The Message From The Most (and Least) Likable Emojis

According to the group that oversees our emoji population (Unicode), this year’s most popular emoji is Tears of Joy.

Below, with size showing frequency, Tears of Joy occupied 5 percent of all emoji use. You can see that the Red Heart came in second before what Unicode said was a precipitous drop to third place. Meanwhile Pleading Face (to the right above Thumbs Up) jumped from the 97 spot to 14:

Where are we going? To how emojis are more than a digital language.

Popular Emojis

Though relatively small, the Plant-Flower subcategory of Animals & Nature is a favorite. Meanwhile, rather large at 258 choices, flags are least popular. The message here seems to be that an item’s image is less compelling than a broader “communicative concept” like emotions. Still though, as popular emojis, rocket ship and flexed biceps are “tops in their class.”

Anyone can send the Consortium a proposal for a new emoji. To make it through their approval process, Unicode suggests the potential for multiple usages, symbolism, and use in sequences. Also though they do want to “break new ground.” And, because no emoji will ever be removed, the concept needs to be long lasting rather than a temporary fad.

Among 2021’s 37 new emojis, Melting Face is most anticipated. Approved during late September, it will soon be accessible on major platforms. A google Creative Director and an associate college professor conceived the design in 2019.

Observers have explained that Melting Face’s idea of a solid becoming a liquid connects to our pandemic and climate anxieties:

Our Bottom Line: Standardization

Because the Unicode Consortium preserves emoji consistency, we can say that it satisfies our market’s need for standardization.

Looking back to 18th century France, you can see why commerce needs standardization. Between villages, the size of a pint could have varied by 20 percent. And that was just one metric. Imagine dealing with many when buying and selling merchandise.

It helped the market considerably when two scientists defined the size of a meter during the 1790s by calculating the distance from the North Pole to the Equator and dividing it by 10 million. Once they knew the size of a meter, they said the kilogram was “a cubic decimeter of rainwater at 4 degrees Celsius.” One result was a platinum kilogram cylinder. But the bigger impact was the standardization of a wide array of weights and measures.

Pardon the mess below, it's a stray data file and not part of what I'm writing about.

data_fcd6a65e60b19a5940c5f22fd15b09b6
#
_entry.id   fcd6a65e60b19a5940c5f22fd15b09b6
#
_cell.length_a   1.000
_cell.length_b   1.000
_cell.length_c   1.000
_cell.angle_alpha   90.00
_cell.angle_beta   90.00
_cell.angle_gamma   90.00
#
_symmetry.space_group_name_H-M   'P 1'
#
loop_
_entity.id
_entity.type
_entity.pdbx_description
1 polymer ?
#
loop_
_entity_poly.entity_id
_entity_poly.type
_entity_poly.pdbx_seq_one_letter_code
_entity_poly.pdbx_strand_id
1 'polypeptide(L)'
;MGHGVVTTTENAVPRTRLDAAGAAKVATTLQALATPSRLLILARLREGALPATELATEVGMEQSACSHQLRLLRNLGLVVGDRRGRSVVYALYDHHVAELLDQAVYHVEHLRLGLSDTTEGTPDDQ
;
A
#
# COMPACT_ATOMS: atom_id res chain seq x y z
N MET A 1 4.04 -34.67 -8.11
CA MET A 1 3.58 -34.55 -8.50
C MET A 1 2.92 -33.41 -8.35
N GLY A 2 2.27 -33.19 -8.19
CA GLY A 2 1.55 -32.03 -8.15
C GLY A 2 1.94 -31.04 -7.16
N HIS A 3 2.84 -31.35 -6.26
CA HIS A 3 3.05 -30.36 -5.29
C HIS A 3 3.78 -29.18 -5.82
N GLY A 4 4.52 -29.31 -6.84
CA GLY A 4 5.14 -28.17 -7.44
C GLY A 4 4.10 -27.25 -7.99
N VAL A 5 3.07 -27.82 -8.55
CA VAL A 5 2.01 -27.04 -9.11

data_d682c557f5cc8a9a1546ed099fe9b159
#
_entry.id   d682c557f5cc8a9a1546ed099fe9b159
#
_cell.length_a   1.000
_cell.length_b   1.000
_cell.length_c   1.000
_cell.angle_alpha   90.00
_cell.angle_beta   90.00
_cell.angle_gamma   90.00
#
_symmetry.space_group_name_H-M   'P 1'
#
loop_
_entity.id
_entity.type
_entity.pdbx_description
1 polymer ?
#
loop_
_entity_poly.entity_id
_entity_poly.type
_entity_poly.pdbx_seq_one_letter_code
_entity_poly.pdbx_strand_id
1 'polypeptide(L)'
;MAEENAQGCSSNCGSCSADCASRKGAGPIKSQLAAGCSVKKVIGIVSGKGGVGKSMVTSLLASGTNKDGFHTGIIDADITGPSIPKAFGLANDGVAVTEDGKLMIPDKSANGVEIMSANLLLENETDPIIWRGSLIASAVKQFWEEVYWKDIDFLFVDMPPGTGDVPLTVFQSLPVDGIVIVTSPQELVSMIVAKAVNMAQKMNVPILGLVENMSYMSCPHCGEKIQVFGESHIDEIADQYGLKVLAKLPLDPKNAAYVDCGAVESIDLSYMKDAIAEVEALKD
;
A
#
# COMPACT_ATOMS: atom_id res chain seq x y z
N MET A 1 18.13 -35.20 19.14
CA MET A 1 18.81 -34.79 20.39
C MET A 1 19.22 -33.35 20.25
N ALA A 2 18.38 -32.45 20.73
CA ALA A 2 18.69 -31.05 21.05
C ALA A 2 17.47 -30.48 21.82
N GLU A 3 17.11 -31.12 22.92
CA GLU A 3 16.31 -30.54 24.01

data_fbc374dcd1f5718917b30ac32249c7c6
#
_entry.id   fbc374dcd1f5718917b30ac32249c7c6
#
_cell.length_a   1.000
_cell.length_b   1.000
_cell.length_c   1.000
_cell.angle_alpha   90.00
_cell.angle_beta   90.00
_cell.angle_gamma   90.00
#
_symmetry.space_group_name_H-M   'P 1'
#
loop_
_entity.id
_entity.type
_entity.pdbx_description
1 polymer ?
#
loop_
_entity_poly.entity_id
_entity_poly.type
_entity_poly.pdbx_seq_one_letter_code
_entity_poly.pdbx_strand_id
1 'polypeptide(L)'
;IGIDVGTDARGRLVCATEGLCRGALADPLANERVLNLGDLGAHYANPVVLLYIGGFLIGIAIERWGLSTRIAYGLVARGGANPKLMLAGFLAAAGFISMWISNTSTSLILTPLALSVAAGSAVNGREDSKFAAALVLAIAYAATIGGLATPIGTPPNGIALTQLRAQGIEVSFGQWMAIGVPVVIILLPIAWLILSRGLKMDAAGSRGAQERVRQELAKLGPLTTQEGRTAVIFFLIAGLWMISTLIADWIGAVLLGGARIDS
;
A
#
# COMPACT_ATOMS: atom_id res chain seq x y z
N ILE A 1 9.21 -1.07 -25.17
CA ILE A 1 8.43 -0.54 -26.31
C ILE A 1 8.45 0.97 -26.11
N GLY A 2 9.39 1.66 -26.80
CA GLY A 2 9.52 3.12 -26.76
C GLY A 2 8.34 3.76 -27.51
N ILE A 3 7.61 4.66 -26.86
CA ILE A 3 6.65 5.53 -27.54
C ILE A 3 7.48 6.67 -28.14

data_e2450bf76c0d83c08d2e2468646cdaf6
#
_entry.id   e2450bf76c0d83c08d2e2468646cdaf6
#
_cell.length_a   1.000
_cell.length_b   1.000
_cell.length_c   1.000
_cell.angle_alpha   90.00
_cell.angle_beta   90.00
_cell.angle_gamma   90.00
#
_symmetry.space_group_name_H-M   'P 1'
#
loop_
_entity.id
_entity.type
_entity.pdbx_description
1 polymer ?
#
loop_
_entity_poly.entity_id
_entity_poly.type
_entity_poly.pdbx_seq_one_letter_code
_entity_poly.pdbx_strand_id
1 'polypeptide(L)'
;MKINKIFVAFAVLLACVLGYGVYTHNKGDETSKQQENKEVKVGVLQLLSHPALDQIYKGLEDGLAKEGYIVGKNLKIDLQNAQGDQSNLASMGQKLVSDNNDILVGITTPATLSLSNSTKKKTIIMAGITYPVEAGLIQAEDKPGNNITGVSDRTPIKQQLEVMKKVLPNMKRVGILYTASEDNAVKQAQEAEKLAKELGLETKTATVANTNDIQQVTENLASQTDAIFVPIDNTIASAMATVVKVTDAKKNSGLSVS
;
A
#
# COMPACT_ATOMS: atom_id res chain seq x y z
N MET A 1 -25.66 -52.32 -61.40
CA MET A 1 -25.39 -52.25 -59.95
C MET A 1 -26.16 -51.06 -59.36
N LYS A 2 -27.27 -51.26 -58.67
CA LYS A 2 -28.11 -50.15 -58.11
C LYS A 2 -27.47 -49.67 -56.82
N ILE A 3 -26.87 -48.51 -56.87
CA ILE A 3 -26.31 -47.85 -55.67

Today in the U.S., NIST (National Institute of Standards and Technology) is the place to go for a measurement standard. Whether you want to know the duration of a second or the length of an inch, NIST has it.

We could say that NIST returns us to the Unicode Consortium. Like all standardized metrics, emoji consistency optimizes their usage.

My sources and more: Thanks to The Hustle for reminding me that it was time for an emoji update. From there, the Unicode Consortium had all you could want to know about popular emojis (and still more). Then, refreshingly, the NY Times focused on the Melting Face.

Please note that sentences from today’s Bottom Line were previously published at econlife. Our featured image is a screenshot from CNET.

Originally published at on December 7, 2021.




Located at the intersection of current events, history, and economics, econlife® slices away all of the layers that make economics boring and complex.

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Econlife Team

Econlife Team

Located at the intersection of current events, history, and economics, econlife® slices away all of the layers that make economics boring and complex.

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